New Health and Safety Law Poster Deadline Coming

The HSE is reminding UK businesses that the new version of the health and safety law poster must be displayed from 5 April this year. Under the Health and Safety Information for Employees Regulations, all employers have a legal duty to display the approved poster in a prominent position in the workplace or to provide each worker with a copy of the approved leaflet, outlining British Health and Safety law, which has also been updated.

The new 2009 versions of the poster replace the versions published in April 1999 and have been updated after research showed that the old versions were visually unappealing and rarely read, according to HSE. The newer poster has been redesigned to be more readable and engaging, as well as reflecting changes in the law.

Each copy of the 2009 poster also incorporates a unique, serially numbered hologram in the bottom right hand corner to prevent mis-selling. Although first introduced in 2009, HSE set a five year transition period for replacing the 1999 poster and a leaflet with the newer versions, with a deadline of 5th April 2014.

The 1999 versions of the approved poster are no longer for sale. You can purchase the A3 Health and Safety Law posters here or for more information visit the HSE law poster page for more info.

No Smoking Day 12th March

No smoking day is one of the UK’s biggest annual health awareness campaigns, and our range of “no smoking signs” helps companies create smoke-free environments. Every year over a million smokers will use No Smoking Day to try to quit.

The campaign is run by the British Heart Foundation, and helps smokers who want to quit by creating a supportive environment, and by highlighting the many sources of help and advice available.

No Smoking Day has been running since Ash Wednesday in 1983, when it was called Quit for the day.

The campaign is re-designed every year to help spur smokers into action.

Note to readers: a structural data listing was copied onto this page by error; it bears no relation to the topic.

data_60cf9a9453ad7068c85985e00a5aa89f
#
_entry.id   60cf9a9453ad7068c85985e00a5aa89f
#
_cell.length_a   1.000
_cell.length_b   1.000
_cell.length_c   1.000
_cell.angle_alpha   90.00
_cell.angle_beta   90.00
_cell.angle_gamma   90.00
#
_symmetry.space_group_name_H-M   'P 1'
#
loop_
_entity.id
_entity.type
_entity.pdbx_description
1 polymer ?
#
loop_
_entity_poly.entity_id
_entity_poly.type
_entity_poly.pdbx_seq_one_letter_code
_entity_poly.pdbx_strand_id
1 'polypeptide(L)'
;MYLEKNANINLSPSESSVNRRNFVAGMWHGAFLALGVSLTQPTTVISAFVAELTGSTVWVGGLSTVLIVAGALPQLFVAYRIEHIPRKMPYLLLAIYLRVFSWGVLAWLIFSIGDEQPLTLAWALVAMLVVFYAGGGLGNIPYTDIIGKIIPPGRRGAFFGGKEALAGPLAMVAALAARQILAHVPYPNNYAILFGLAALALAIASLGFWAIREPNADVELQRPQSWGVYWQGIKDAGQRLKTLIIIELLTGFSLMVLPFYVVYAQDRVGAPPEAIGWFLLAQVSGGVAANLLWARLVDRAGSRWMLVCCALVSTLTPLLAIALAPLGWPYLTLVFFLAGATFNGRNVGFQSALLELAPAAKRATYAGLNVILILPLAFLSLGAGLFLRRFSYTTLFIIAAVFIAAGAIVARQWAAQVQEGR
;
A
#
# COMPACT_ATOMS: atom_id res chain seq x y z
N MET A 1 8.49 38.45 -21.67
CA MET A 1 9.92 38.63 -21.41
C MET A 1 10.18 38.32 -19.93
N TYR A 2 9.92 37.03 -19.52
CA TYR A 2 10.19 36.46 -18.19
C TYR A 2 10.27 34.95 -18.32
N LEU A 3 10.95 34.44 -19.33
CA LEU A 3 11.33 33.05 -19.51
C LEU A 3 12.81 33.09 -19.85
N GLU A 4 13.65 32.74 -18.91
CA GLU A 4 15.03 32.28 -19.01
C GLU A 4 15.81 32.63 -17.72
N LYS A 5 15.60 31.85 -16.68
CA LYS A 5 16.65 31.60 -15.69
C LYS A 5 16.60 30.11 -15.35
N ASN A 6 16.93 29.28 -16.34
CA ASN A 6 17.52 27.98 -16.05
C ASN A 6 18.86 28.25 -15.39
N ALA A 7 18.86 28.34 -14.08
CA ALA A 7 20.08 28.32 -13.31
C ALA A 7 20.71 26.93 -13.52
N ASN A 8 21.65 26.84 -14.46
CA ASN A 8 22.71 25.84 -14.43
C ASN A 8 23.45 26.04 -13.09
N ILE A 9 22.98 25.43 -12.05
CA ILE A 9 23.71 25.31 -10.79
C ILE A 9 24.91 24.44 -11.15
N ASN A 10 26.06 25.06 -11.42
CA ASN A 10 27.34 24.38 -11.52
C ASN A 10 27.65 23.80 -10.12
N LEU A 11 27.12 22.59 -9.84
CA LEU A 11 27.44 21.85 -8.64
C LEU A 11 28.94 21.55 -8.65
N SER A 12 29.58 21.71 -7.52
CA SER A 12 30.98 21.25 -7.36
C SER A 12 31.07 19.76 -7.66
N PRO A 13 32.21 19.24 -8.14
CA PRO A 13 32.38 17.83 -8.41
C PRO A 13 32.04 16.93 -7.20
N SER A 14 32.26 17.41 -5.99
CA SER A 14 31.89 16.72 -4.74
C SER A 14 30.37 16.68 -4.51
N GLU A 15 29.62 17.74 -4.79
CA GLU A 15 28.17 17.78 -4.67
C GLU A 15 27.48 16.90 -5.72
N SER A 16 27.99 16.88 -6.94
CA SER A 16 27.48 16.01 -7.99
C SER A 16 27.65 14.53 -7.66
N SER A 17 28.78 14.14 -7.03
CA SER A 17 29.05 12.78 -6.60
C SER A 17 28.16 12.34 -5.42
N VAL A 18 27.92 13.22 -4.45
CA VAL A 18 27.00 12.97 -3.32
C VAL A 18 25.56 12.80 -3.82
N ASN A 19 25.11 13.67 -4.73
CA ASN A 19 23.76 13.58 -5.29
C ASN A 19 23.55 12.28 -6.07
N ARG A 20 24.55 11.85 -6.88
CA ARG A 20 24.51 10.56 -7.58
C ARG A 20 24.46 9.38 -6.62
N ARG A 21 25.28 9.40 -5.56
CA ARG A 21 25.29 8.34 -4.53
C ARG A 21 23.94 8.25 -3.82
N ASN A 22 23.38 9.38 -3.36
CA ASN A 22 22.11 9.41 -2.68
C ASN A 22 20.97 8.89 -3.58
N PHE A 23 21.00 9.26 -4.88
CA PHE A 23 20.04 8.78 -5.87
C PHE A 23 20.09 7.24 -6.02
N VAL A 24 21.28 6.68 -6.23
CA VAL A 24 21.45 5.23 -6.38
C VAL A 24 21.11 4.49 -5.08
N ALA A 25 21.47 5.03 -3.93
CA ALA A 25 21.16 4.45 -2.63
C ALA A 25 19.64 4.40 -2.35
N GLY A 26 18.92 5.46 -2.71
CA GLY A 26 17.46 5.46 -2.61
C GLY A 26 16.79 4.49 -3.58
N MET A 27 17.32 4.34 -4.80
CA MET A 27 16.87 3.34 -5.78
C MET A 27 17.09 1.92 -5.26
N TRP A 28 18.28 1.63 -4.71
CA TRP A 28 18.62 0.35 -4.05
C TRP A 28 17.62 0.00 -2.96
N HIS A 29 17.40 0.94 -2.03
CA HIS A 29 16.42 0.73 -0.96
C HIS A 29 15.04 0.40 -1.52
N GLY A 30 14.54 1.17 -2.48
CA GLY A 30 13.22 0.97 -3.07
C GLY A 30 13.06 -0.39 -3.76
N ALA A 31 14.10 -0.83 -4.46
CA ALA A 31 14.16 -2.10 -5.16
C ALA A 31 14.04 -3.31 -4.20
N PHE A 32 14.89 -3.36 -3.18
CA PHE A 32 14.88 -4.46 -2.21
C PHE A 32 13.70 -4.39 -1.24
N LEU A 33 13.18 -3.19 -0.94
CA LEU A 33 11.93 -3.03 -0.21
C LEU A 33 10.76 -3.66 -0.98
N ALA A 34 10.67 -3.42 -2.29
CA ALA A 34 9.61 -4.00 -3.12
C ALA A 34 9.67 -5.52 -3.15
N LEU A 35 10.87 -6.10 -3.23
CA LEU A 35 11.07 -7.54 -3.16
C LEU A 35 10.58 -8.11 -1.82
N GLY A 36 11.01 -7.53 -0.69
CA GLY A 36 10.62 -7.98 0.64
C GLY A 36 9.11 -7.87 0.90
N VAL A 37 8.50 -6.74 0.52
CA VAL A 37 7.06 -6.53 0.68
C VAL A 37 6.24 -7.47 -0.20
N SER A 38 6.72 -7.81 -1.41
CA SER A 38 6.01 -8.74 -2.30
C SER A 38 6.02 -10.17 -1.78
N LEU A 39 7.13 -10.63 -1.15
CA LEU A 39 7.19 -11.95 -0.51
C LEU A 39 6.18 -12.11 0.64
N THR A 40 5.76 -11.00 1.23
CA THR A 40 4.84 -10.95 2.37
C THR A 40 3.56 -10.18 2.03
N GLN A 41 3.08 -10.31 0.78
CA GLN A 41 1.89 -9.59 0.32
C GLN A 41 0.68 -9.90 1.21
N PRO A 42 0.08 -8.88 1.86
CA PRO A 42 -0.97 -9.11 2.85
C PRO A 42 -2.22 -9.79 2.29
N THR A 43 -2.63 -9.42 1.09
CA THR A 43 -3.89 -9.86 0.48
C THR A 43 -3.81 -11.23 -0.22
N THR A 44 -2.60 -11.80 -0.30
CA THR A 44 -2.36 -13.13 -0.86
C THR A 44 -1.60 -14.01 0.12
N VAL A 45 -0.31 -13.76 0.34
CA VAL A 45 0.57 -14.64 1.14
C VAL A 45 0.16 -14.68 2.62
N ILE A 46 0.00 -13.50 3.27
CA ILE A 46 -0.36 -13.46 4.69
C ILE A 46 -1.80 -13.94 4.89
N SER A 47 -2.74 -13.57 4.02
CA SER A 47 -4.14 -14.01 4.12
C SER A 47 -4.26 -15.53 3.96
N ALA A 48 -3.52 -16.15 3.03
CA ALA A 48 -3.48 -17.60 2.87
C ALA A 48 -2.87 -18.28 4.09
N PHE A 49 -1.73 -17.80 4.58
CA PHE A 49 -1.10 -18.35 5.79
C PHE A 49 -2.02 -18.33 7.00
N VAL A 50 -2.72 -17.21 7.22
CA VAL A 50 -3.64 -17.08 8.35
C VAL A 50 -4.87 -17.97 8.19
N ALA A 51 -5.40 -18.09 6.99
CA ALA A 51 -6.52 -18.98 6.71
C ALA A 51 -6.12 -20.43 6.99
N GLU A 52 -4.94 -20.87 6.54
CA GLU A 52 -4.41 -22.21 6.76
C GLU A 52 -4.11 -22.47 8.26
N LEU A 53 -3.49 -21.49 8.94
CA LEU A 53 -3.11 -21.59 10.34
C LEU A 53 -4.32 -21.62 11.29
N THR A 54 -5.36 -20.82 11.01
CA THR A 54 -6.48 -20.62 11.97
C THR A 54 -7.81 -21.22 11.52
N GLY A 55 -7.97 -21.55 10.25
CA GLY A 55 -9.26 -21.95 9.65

Our mission is to appeal to smokers of all types – whatever their age, sex or social class.

We publicise and explain the help that smokers can get when they want to stop, and capture the attention of the media with lots of supportive TV, newspaper and radio coverage. No Smoking Day takes place on 12th March this year and the events website is packed with advice and resources. The Why Quit? section of the website loks in-depth at what’s in a cigarette and the health benefits of giving up smoking as well as the financial savings, with an interactive calculator to enable users to see how much money they could save each week, month and over the course of a year.

For more information please visit

Office workers: steps to keep you safe by RoSPA

Here in the UK, nearly one in three employees work in an office of some description – around 10 million of us in total. However, far too many people are still being injured or suffering accidents in the office. With this in mind. RoSPA has produced a short guide to provide you, and your boss, with some suggestions to make your office safer right now.

1. Don’t be a slouch!

According to the NHS, back pain is responsible for 7.6 million lost work days every year. One of the major causes of back pain is poor posture – a real problem for those of us who spend our days stuck behind desks.

Training to assess these factors can help employers meet their legal requirements, as well as combating the musculoskeletal disorders, reduced concentration levels and other ill-health effects that are symptomatic of time spent at poorly-designed workstations.

2. Watch those water bottles

The other major cause of back injury is caused by lifting and moving objects in the workplace. What might surprise you is that a large proportion of these injuries are caused not by the weight of the objects, but by poor manual handling techniques. Even everyday tasks – such as changing the water cooler or refilling the printer – can occasionally lead to serious injury.

3. Remember to breathe

Offices can be a stressful environment on the best of days. Add to this a pressing deadline, a ‘difficult’ boss and lack of sleep and you have the potential for a Chernobyl-style melt down!

Now of course, a little bit of stress can be a positive thing – it’s only when that stress becomes excessive and prolonged that it can lead to serious mental and physical illness. In fact, according to the Chartered Institute of Professional Development, workplace stress is one of the biggest causes of employee absence – and also one of the more difficult issues to manage.